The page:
Catalyst produces ethylene and formaldehyde from methane

Scientists have discovered a method to control the gas-phase-selective catalytic combustion of methane, so that the reaction produces ethylene at room temperature and formaldehyde at lower temperatures.

Being able to catalyse these reactions — at or below room temperature — may lead to significant cost savings in the synthesis of plastics, synthetic fuels and other materials.

‘The beauty of this process is that it allows us to selectively control the products of this catalytic system so that if one wishes to create formaldehyde, and potentially methyl alcohol, one burns methane by tuning its reaction with oxygen to run at lower temperatures, but if it’s ethylene one is after, the reaction can be tuned to run at room temperature,’ said Prof Uzi Landman, director of the Center for Computational Materials Science at Georgia Tech, who conducted the research with counterparts at the University of Ulm.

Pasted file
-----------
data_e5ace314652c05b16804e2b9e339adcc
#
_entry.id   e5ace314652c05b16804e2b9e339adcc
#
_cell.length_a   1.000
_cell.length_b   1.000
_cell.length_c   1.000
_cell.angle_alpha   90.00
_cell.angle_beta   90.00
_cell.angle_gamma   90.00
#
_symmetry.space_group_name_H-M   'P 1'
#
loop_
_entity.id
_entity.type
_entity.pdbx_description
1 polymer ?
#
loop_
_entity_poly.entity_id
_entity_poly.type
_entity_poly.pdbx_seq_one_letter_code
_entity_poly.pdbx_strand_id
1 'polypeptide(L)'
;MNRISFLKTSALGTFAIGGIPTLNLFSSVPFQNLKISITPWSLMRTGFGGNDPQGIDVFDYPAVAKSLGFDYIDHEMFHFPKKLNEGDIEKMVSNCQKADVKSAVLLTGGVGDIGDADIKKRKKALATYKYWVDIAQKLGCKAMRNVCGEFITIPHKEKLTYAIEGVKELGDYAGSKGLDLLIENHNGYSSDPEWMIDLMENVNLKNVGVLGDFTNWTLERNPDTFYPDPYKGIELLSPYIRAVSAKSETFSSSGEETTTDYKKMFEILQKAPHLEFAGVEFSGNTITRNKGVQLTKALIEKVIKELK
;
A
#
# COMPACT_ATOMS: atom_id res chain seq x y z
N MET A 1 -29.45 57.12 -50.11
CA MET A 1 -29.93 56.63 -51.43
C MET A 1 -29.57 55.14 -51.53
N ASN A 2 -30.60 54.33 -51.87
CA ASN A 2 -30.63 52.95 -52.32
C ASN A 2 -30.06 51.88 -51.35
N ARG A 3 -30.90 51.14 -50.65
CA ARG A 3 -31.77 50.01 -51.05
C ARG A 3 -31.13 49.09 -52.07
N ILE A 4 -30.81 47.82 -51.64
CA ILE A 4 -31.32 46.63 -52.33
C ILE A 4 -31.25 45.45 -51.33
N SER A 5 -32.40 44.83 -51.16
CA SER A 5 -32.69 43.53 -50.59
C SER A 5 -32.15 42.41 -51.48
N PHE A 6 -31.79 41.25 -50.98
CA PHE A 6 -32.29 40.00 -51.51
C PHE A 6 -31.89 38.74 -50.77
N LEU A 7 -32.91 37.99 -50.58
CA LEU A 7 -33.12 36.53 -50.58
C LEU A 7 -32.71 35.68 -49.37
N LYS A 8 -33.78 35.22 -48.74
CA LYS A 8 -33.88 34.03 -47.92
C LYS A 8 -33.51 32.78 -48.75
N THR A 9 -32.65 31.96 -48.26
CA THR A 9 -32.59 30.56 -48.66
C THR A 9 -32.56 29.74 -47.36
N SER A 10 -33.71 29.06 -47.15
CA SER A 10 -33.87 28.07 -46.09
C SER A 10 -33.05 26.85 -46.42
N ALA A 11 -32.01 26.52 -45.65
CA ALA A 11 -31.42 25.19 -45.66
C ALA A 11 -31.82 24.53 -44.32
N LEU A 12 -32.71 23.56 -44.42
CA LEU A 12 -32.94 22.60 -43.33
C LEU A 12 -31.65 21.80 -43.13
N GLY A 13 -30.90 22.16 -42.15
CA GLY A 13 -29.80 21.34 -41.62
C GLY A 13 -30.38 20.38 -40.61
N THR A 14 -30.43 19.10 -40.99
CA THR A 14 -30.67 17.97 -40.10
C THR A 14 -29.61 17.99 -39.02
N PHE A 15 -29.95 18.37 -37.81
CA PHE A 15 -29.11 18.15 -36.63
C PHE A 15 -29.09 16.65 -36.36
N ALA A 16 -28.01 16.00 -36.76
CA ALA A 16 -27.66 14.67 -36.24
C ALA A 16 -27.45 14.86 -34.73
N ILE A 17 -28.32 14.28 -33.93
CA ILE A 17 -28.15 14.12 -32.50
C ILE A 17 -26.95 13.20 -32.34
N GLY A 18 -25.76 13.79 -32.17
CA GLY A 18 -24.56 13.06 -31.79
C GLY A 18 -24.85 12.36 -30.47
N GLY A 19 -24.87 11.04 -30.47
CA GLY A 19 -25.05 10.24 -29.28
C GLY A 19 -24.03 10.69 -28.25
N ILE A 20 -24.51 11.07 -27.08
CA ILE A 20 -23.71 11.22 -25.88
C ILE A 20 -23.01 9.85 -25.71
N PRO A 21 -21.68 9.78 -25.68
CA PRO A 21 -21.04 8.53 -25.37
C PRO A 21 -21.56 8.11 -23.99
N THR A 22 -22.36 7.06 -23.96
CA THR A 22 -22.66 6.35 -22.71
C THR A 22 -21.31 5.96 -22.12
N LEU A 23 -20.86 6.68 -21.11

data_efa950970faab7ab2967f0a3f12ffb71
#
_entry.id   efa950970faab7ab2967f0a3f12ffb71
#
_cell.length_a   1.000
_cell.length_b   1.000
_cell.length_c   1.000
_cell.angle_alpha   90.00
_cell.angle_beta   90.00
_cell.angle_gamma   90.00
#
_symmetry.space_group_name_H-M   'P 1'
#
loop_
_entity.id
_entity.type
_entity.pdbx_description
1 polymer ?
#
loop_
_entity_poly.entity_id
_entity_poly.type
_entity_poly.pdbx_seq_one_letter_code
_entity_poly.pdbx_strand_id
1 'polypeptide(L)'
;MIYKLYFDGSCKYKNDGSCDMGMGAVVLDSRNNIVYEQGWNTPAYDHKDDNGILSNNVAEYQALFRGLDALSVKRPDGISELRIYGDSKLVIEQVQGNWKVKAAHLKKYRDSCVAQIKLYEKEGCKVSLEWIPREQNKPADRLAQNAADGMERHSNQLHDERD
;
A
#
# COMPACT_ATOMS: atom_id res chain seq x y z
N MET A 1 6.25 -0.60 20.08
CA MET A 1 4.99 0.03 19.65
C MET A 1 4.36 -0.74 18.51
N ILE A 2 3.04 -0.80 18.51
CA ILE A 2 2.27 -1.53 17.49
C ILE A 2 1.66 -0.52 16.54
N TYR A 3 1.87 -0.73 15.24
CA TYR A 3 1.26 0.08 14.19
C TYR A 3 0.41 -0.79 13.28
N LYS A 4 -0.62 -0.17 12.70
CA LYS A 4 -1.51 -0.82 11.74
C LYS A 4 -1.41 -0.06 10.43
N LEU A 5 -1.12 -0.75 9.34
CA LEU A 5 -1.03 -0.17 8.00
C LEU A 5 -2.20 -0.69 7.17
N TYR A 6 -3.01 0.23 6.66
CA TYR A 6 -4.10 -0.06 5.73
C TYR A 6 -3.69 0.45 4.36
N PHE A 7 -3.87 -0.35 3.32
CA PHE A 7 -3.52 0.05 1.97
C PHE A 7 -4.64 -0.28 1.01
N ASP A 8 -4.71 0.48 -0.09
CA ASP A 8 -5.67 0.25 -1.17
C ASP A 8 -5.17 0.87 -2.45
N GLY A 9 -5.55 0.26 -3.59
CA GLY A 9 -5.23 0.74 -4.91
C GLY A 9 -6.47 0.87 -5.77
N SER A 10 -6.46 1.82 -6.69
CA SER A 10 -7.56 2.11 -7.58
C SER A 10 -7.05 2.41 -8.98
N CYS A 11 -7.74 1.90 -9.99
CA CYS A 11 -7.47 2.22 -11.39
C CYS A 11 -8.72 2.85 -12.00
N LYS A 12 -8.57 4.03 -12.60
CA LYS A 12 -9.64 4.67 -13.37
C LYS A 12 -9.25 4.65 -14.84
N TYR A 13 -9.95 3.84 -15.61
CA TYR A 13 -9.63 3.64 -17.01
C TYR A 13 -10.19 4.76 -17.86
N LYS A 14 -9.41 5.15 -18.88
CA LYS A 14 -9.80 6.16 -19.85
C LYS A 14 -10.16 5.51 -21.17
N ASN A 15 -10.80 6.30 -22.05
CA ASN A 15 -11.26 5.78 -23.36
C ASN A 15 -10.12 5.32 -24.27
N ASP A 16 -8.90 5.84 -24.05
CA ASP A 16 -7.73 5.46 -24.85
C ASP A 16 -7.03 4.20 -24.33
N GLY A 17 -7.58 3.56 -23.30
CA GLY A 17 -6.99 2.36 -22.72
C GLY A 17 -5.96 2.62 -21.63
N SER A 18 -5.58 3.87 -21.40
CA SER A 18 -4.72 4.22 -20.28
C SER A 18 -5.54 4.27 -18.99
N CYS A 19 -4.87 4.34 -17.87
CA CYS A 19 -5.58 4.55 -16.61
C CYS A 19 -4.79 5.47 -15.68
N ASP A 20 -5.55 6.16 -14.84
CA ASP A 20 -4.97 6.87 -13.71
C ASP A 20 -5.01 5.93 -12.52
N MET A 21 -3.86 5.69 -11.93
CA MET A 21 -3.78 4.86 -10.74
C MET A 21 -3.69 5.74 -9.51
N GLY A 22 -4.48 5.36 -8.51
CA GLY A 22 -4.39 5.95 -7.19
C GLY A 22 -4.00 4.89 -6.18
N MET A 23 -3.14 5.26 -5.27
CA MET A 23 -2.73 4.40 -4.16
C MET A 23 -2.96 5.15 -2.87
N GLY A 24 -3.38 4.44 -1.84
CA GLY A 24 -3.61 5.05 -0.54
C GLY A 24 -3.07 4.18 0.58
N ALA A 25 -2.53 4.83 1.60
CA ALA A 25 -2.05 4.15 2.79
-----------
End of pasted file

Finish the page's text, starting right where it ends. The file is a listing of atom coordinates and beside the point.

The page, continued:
Last year, a team that included theorists Landman and Robert Barnett from Georgia Tech and experimentalists Thorsten Bernhardt and Sandra Lang from the University of Ulm found that, by using gold dimer cations as catalysts, they could convert methane into ethylene at room temperature.

This time, the team has discovered that, by using the same gas-phase gold dimer cation catalyst, methane partially combusts to produce formaldehyde at temperatures below 250 kelvin or -9°F.

What’s more, in both the room-temperature reaction-producing ethylene and the formaldehyde-generation colder reaction, the gold dimer catalyst is freed at the end of the reaction, thus enabling the catalytic cycle to repeat.